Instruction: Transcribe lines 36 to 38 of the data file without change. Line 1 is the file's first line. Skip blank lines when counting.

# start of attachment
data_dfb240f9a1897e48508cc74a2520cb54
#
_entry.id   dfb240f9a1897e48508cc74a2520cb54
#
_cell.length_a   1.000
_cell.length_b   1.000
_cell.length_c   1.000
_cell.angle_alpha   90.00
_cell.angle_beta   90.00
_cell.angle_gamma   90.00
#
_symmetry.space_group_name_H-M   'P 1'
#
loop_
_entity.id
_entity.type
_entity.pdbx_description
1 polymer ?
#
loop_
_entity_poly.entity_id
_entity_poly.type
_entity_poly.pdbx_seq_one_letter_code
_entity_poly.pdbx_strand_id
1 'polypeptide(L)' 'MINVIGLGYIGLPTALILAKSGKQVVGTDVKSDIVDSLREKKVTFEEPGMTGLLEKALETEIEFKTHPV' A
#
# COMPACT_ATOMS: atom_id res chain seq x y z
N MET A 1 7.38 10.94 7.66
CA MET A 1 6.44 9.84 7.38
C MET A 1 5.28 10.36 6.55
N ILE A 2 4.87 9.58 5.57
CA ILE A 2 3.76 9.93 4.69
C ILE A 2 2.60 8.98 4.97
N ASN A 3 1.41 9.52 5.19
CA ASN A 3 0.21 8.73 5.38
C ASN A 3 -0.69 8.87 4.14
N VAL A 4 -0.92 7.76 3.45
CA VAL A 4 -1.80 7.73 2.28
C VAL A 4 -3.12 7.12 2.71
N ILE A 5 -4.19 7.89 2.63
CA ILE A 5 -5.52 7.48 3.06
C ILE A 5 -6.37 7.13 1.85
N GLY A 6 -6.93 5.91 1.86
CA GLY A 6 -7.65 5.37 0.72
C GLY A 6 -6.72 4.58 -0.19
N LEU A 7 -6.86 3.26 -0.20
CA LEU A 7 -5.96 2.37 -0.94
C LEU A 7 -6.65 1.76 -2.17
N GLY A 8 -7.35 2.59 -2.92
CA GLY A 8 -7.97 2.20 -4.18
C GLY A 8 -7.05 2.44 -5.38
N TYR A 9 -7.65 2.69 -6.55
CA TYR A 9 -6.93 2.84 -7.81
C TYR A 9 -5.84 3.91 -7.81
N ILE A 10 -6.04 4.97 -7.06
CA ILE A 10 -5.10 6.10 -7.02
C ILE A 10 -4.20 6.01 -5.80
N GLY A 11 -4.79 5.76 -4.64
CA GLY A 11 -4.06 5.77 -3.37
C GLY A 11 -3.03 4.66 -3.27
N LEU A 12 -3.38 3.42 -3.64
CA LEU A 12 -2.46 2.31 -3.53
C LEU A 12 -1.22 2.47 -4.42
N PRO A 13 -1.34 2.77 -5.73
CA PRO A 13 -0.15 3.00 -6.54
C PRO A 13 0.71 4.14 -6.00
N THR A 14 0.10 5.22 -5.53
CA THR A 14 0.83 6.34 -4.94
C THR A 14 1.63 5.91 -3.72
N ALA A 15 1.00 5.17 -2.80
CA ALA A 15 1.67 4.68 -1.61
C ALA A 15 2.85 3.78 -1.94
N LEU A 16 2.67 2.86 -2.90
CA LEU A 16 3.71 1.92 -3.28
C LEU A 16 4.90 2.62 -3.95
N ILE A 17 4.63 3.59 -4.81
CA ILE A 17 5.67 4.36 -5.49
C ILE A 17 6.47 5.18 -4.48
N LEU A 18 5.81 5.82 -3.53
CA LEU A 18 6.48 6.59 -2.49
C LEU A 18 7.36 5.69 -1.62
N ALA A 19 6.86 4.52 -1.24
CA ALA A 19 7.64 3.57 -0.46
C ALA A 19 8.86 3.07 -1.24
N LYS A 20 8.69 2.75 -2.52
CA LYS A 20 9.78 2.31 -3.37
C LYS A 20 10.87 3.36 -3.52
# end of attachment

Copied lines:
C ASN A 3 -0.69 8.87 4.14
N VAL A 4 -0.92 7.76 3.45
CA VAL A 4 -1.80 7.73 2.28